Psocids rarely cause damage directly by feeding and are virtually harmless in small numbers. Large infestations, however, may cause significant damage to delicate materials such as books and furs. Signs of spoilage of dried meat have included holes and tunnels in which the insects hide plus a covering of white powdery material and salt crystals.
The major problem posed by psocids is the nuisance which they cause. The insects will contaminate raw or processed foods. They may contribute to a gradual heating of grain stored in bulk with an eventual impairment of its properties and reduction in its value. Contaminated products must be identified and destroyed, which is time-consuming and wasteful. Eggs may be downgraded because of spotting caused by the crushed bodies of dark booklice, e.g. Lepinotus spp. Finished products may be infested in retail premises or in the home, with a consequent loss of goodwill. Pallets, dunnage and packaging may be infested and act as a source of infestation of stored products.
Among the wide variety of commodities and materials which may be infested by psocids are the following: bagged nuts, bat guano, chocolate, fish meal, milk powder, museum specimens and books, oil seeds, processed cereals, pollen, salami, skin scales, Springbok biltong, stored cereal grains, sugar beet seeds, yeast and even damp plaster.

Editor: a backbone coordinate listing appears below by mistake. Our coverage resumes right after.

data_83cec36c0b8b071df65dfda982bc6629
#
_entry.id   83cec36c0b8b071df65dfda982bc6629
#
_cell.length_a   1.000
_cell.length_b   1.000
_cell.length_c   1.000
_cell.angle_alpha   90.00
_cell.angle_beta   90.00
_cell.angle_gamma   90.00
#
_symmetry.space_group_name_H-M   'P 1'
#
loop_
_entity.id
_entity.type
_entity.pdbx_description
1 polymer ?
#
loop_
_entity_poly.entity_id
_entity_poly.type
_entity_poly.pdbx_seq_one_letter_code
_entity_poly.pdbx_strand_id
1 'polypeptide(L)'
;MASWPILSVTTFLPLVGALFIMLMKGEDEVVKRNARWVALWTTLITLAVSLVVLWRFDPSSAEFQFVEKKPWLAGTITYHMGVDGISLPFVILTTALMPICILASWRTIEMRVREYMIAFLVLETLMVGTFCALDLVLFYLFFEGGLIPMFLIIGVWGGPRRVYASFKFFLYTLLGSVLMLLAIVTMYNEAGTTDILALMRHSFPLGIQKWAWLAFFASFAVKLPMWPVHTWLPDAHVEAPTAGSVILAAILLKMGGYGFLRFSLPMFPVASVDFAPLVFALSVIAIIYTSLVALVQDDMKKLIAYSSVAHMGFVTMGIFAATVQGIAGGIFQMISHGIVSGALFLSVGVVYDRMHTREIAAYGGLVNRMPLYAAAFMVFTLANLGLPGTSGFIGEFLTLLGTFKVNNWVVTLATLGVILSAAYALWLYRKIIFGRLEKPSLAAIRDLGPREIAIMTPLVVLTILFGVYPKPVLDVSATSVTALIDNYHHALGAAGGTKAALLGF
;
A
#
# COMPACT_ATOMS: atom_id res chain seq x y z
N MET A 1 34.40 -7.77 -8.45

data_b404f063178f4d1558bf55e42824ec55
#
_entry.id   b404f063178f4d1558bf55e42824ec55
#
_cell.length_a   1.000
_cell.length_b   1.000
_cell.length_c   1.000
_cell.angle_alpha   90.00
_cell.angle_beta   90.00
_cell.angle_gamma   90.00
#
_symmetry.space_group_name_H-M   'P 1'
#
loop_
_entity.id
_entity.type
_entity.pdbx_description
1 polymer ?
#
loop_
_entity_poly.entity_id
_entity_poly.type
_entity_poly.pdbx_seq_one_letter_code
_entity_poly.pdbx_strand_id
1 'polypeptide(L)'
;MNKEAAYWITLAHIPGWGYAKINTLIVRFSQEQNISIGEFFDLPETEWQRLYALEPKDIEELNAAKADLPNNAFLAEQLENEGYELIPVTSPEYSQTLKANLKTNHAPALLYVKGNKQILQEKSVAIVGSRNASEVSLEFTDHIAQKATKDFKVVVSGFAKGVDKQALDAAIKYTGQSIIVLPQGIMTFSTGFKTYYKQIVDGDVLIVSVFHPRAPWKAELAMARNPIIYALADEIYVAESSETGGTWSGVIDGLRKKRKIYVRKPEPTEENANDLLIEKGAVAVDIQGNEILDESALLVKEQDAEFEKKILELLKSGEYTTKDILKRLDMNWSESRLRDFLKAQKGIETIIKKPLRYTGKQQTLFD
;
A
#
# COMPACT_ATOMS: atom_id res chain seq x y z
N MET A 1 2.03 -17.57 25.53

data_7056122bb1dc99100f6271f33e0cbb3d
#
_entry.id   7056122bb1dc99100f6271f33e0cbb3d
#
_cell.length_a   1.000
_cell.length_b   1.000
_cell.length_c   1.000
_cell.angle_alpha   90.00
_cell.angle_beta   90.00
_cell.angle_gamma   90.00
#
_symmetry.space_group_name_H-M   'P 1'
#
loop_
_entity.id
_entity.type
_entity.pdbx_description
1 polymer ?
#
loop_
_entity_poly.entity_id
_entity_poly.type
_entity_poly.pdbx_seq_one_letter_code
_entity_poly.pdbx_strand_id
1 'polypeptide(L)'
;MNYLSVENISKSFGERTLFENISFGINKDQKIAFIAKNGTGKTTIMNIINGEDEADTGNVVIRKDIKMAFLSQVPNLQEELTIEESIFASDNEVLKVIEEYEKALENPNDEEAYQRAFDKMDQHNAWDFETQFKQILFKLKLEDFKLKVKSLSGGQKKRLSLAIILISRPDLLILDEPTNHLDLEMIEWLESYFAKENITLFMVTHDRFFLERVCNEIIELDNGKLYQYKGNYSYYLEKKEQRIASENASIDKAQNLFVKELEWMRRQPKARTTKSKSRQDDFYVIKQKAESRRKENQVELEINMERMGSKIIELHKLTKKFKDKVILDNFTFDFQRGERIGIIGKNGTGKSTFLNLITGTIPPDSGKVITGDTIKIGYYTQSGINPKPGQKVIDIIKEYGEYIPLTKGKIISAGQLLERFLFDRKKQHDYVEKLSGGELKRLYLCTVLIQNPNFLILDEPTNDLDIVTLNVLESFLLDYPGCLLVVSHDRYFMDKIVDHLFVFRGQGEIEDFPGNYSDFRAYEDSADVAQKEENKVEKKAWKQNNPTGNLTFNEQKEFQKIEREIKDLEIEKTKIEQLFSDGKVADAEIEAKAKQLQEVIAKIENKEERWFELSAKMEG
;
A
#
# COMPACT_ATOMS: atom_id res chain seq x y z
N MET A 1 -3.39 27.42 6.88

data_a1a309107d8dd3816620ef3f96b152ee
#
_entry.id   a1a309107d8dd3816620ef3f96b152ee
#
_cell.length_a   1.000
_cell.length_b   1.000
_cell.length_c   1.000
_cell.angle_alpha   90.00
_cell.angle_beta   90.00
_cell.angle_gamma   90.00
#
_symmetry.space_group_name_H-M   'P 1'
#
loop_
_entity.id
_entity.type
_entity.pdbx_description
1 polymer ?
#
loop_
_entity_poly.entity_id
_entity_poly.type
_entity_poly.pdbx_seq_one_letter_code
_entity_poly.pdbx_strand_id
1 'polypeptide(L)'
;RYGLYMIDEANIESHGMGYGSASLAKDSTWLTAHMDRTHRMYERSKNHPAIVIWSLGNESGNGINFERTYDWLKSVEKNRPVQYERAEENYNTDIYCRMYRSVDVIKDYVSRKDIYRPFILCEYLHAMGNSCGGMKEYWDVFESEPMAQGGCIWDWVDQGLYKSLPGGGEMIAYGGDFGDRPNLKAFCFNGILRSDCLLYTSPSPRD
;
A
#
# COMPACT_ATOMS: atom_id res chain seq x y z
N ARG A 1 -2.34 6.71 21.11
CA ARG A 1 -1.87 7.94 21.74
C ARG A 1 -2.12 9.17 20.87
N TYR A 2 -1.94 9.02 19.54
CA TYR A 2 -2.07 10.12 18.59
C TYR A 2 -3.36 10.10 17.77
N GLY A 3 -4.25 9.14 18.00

Although harmless to man, booklice are often confused with true lice and therefore regarded with alarm. As well as infesting foodstuffs in the home they may be encountered swarming over furnishings and walls, including newly plastered surfaces which are still damp. Clearly, materials of both animal and vegetable origin may be attacked but the insects show an undeniable preference for micro-organisms, including bacteria, yeasts, moulds and algae, and populations will develop more successfully in damp conditions where these thrive. This close association with micro-organisms results in these becoming entangled in their bodies and in this way the insects are instrumental in disseminating the organisms which cause spoilage.
Because of the opportunities for re-infestation, booklice are difficult to control with insecticides. The most effective method of control is to ensure that premises are thoroughly aired and dry, thereby deterring the development of moulds through the use of dehumidifiers and denying the insects their food source. Commodities should be stacked neatly above the floor level using pallets, away from walls and should not touch the ceiling. A gap between stacks will allow for ventilation, regular inspection, cleaning and, if necessary, treatment with insecticides. Badly infested commodities should be destroyed.
Infested pallets can be identified by ‘knocking out’, i.e. dropping a pallet held end on about 75mm (3